Review of Industrial Organization 16: 417–420, 2000.
Market Dominance: How Firms Gain, Hold, or Lose It and the Impact on Eco-
nomic Performance. David I. Rosenbaum, editor. Westport, Connecticut: Praeger,
This excellent book sparked a minor personal revelation. Industry case studies
can be credited with launching my interest in industrial organization more than
thirty years ago. As a student I was fascinated by Leonard Weiss’ Economics
and American Industry, Walter Adams’ Structure of American Industry, Merton
Peck’s Competition in the Aluminum Industry, and M. G. de Chazeau and A. E.
Kahn’s Integration and Competition in the Petroleum Industry, to name a few good
examples. I stretched my Ph.D. dissertation beyond its theoretical and econometric
core to include case studies on breakfast cereals, soda pop, beer and several other
products because I felt that my hypothesis could not be considered thoroughly
persuasive without supporting evidence of that type.
Why is this collection of case studies revelatory? They are well written, interest-
ing and instructive examples of the genre. They are worthy of inspiring present-day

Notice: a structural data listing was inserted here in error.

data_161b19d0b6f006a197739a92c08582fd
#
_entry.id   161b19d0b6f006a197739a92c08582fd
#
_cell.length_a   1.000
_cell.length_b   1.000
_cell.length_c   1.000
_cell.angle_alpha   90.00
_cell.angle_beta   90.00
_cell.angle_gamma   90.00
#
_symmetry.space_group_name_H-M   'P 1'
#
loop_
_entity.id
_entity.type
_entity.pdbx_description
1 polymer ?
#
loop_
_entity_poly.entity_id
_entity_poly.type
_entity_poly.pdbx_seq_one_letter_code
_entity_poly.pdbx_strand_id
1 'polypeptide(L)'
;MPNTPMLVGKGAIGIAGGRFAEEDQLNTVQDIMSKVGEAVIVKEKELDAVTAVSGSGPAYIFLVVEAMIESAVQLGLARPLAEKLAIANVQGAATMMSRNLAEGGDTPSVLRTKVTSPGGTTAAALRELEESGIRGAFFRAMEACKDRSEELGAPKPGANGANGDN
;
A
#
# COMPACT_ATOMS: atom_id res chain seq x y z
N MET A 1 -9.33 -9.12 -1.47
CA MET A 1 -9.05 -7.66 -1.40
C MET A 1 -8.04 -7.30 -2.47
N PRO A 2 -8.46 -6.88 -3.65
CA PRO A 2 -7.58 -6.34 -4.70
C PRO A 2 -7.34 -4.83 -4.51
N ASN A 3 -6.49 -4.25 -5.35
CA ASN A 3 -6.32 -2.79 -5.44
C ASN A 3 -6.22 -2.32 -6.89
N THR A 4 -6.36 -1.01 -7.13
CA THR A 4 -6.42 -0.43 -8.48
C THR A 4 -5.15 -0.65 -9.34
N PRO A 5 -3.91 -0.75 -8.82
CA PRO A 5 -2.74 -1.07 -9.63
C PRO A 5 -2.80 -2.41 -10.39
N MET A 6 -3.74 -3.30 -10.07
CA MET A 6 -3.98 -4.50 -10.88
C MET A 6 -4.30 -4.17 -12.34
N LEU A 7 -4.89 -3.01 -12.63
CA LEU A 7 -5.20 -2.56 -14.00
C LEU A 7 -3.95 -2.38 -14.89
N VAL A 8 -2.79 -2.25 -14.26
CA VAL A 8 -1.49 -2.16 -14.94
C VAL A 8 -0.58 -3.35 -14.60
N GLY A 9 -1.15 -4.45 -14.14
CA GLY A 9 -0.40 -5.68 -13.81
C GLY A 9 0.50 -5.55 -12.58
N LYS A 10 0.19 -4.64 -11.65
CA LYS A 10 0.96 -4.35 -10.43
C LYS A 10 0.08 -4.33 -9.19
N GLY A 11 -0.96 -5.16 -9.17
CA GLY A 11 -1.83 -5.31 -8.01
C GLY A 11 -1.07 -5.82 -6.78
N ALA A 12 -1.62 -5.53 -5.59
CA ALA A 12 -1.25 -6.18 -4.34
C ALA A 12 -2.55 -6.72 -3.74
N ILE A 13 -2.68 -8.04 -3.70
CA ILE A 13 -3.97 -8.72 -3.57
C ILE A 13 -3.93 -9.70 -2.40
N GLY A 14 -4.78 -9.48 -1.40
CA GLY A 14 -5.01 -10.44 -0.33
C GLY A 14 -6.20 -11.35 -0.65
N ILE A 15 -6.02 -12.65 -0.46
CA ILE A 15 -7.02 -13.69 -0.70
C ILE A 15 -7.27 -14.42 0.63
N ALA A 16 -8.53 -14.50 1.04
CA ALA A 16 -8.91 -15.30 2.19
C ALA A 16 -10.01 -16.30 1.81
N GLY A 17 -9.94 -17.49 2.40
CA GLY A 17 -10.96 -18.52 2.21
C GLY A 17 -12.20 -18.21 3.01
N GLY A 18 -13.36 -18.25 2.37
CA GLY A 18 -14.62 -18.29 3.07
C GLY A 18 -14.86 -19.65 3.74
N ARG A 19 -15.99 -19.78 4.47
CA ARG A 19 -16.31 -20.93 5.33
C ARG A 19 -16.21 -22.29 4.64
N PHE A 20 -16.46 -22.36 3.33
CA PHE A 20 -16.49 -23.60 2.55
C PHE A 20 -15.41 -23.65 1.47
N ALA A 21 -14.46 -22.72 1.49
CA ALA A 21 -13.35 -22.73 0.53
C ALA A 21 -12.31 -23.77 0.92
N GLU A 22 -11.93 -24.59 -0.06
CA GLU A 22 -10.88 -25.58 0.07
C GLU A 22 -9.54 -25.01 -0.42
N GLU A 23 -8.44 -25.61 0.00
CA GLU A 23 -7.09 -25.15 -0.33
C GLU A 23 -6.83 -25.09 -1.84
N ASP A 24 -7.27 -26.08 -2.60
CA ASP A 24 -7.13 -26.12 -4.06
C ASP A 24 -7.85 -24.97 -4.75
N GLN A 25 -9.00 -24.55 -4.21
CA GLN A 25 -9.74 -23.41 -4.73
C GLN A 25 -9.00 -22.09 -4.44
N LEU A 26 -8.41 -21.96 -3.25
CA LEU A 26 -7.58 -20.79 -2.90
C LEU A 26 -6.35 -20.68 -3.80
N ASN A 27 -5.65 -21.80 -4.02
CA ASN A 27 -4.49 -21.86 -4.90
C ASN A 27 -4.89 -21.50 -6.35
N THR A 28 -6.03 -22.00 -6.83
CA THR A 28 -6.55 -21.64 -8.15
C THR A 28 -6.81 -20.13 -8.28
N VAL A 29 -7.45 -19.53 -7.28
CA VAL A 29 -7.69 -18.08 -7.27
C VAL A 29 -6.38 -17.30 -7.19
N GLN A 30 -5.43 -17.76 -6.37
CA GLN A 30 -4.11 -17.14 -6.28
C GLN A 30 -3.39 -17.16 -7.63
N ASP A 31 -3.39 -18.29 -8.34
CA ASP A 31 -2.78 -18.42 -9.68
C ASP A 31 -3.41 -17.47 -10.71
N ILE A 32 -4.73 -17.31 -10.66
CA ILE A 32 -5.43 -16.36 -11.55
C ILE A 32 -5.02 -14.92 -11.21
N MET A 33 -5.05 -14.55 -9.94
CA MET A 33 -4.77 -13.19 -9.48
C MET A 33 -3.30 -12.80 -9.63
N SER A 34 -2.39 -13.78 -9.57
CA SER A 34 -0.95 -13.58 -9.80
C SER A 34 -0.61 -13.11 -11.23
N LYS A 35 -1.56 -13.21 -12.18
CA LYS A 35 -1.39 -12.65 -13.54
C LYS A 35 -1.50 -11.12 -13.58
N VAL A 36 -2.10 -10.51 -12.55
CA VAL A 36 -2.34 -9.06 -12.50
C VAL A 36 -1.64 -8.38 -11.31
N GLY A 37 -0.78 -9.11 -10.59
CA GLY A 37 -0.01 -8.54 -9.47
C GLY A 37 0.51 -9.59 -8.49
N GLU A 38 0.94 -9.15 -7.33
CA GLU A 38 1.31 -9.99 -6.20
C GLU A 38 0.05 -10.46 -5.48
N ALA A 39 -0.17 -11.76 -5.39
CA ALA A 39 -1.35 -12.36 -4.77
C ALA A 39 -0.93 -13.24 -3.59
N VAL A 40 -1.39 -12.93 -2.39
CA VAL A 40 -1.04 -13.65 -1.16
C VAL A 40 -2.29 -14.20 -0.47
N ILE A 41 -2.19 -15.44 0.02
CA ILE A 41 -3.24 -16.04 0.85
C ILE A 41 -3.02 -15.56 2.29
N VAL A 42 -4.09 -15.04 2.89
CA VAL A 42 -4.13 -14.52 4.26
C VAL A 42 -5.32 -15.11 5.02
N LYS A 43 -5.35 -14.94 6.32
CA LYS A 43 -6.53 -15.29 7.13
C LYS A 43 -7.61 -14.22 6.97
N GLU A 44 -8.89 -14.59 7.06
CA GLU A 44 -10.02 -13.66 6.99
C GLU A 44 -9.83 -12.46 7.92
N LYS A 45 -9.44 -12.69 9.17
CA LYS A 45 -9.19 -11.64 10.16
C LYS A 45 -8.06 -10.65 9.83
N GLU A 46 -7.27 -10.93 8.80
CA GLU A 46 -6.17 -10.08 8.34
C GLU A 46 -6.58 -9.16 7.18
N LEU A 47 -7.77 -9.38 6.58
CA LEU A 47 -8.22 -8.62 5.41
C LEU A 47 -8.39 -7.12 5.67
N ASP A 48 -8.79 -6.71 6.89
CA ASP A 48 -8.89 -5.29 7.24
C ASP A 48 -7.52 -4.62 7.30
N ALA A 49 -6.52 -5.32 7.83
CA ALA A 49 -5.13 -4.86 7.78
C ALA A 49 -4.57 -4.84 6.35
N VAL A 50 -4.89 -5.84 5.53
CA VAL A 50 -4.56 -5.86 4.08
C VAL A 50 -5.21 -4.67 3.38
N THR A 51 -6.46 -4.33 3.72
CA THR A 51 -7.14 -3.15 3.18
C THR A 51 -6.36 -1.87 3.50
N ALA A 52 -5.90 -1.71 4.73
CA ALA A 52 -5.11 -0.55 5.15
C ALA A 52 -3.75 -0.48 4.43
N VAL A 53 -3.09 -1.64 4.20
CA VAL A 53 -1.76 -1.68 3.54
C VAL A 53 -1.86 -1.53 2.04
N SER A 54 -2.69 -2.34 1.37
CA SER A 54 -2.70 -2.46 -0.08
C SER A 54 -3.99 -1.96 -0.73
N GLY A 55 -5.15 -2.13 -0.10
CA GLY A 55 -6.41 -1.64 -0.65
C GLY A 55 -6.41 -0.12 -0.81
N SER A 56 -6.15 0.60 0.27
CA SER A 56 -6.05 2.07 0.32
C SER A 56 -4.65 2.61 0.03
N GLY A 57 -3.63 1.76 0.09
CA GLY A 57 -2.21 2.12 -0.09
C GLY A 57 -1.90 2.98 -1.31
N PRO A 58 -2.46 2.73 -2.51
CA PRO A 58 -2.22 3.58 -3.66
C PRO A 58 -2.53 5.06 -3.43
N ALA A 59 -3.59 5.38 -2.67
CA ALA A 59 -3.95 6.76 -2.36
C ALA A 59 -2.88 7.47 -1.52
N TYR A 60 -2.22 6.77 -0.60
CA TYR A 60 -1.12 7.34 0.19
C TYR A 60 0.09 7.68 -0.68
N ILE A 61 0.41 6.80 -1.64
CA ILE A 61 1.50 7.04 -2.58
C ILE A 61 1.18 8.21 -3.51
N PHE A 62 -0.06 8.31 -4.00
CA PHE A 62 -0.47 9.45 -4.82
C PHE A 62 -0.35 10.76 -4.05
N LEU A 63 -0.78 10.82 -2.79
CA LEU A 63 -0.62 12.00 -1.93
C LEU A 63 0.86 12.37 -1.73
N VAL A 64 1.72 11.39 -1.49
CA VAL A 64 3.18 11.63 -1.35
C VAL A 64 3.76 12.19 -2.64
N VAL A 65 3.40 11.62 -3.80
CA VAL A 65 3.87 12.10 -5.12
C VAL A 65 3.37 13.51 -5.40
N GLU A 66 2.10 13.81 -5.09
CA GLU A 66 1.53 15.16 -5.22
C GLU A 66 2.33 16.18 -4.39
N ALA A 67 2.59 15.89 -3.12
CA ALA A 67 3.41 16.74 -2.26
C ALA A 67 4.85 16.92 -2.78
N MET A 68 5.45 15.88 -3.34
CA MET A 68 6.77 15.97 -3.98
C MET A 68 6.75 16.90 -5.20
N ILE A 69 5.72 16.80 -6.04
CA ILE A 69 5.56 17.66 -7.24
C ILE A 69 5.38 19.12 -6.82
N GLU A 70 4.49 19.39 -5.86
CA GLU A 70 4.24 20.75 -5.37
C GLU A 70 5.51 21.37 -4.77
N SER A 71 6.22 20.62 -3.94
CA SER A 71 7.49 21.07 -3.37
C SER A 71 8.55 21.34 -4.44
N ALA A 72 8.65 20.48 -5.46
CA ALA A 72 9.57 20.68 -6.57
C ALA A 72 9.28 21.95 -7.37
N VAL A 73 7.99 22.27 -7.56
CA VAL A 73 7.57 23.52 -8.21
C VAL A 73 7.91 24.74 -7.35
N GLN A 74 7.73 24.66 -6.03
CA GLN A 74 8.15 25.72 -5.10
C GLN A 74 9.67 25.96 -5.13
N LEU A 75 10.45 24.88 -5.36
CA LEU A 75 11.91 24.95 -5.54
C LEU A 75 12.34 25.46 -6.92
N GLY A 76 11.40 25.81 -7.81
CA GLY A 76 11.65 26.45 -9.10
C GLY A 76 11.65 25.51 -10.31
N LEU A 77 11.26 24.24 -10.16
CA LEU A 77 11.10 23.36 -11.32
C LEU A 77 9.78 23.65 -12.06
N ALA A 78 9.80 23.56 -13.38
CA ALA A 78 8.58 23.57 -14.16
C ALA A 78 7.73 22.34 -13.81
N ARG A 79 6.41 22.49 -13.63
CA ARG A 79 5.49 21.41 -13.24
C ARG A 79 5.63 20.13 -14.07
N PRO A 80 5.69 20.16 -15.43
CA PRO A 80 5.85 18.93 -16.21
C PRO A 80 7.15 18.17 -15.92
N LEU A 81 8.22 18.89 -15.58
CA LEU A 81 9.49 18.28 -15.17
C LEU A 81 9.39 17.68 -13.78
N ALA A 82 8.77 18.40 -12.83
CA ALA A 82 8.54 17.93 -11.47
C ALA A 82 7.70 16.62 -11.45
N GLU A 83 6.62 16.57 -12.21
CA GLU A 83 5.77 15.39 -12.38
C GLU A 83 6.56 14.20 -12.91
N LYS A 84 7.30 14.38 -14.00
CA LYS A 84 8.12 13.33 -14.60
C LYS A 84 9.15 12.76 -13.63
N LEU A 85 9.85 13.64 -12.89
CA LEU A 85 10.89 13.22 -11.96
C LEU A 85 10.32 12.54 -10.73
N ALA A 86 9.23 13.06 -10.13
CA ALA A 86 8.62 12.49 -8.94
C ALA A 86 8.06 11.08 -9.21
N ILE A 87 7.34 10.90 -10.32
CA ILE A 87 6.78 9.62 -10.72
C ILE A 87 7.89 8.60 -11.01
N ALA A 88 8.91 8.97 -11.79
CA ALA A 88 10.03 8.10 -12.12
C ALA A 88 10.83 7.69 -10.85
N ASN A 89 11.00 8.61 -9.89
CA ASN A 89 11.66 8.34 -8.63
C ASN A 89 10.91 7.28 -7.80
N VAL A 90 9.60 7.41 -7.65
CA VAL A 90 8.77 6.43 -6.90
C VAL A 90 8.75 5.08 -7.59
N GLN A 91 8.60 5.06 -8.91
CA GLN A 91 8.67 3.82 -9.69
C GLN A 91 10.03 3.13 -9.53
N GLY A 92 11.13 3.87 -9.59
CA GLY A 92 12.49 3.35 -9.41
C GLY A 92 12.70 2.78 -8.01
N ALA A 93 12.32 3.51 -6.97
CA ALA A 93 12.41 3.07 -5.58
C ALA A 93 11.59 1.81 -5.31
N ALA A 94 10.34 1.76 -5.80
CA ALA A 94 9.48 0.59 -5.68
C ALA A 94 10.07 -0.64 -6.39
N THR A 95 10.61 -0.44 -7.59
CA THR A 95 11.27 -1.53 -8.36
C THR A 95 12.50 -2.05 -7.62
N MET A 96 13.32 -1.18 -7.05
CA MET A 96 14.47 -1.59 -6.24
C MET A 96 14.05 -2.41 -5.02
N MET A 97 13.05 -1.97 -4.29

students. Moreover, they were each composed especially for the book under review,
so they share the common theme of exploring market dominance as it relates to four
important fundamental questions:
1. What are the sources of dominance – efﬁciency, luck, innovation, and/or mono-
2. How is dominance maintained over time – by continued progressiveness and
foresight, or by anticompetitive practices such as price discrimination, tying,
and raising rivals’ costs?
3. Why does dominance frequently dissipate with time – technological change,
corporate lethargy, antitrust action, or foreign import displacement, to name a
4. What are the policy implications that emerge from these ﬁndings?
The ﬁrms covered (and the authors of these studies) are Standard Oil of New
Jersey (Leslie D. Manns), the tobacco oligopolists (Walter Adams and James W.
Brock), Alcoa (Hayley Chouinard and David I. Rosenbaum), Dow (Marvin B.
Lieberman), Kodak (Vrinda Kadiyali), Ford and GM (Lawrence J. White), IBM